Media Mix, Sept. 4, 2021

Nagoya Immigration Center

Here’s this week’s Media Mix, which is about the death of Ratnayake Liyanage Wishma Sandamali last spring at an immigration detention center in Nagoya. As pointed out by Tokyo Shimbun reporter Isoko Mochizuki, Wishma originally went to the authorities because she was trying to escape a fellow Sri Lankan immigrant who she said was abusing her. The immigration officials who dealt with her case essentially ignored the domestic violence assertion and treated her as an overstayer, and Mochizuki’s reporting, not to mention lawyer Shoichi Ibusuki’s comments on the matter, suggest that detention center staff tend to be fixated on preventing detainees from being released at any cost, regardless of the reason for their detention or any attendant circumstances. Because that’s the overriding protocol, they didn’t even consider justice ministry guidelines regarding foreign nationals who claim to be the victims of domestic violence. 

However, there is perhaps another, subtler reason for their neglect, which is that domestic violence itself is not treated very seriously. Wishma originally went to a local police box for help, telling them of the abuse she suffered, and their response was to hand her over to immigration services. There is no indication that they investigated her claim, even in Mochizuki’s rather detailed reports. In fact, one of the big mysteries in this case is what exactly happened to this Sri Lankan man. Supposedly, Wishma changed her mind about returning to Sri Lanka after she received threatening letters from him. As Mochizuki points out, all letters received by detainees are screened by staff, so if they read the letters themselves, they would have realized that Wishma’s claims deserved attention. But, again, how did the man know where to send the letters, and where did he send them from? There is another passage in Mochizuki’s report that said Wishma would often spend free time on the roof of the facility, but stopped going there at one point because she was afraid of running into the man, which implies she thought he was in the same building. Was he also being detained? Was Wishma delusional? In any case, Wishma’s supporters say that a central factor in the deterioration of her mental state was that the staff didn’t take her fears at face value. Domestic violence often leads to post-traumatic stress disorder, which is exacerbated if nobody believes you were a victim of abuse. The justice ministry seems to have formulated domestic violence guidelines in an environment where DV is not properly defined and its ramifications not fully understood.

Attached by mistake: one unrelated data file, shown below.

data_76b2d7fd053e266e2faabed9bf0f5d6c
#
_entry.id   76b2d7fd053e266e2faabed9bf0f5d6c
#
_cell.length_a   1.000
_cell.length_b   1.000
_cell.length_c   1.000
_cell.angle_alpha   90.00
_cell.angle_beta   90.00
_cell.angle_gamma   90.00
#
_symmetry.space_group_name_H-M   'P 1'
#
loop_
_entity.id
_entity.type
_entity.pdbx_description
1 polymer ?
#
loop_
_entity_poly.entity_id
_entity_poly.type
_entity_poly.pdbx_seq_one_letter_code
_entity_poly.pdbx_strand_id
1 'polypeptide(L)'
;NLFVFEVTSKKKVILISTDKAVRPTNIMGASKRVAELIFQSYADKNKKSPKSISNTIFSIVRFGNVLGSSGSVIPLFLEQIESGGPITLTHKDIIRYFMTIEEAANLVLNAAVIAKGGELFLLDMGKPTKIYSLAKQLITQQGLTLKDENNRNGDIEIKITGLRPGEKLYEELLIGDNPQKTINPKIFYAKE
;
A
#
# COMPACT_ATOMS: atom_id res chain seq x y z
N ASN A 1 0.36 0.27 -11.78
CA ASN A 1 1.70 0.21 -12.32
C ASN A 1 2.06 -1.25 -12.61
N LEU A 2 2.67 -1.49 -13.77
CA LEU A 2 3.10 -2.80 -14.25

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1 Response to Media Mix, Sept. 4, 2021

  1. Christina Tsuchida says:

    Where can one read such “guidelines” (in Japanese)? I seem to have had a reverse problem: mild-mannered husband (over-criticized by me who mistook the degrading of one’s I-group in Japanese culture) was taken for a Westernized man of violence without basis, making us both too nervous. Far from being drawn into the Immigration Bureau, I found it hard even to telephone the Ministry of Justice from a phone booth once after I felt I had been driven out with “power HARA” [though I misunderstood that half-English word]. The issues of us “halflings” who are neither Western nor fully Japanized are difficult to deal with, I am sure! Of course, this reflects the gulf between a permanent resident visa (albeit seeming to depend on one’s native spouse) and any illegal status. If non-Japanese are given more work and residence options since former PM Abe’s administration (as seems likely to me, in view of the COVID19’s ill effect on our already dwindling population), such grim alternatives as faced the Shri Lankan woman (who took refuge in the Immigration office only to end up fearing the deportation she seemed at first to seek) may recede into history books.

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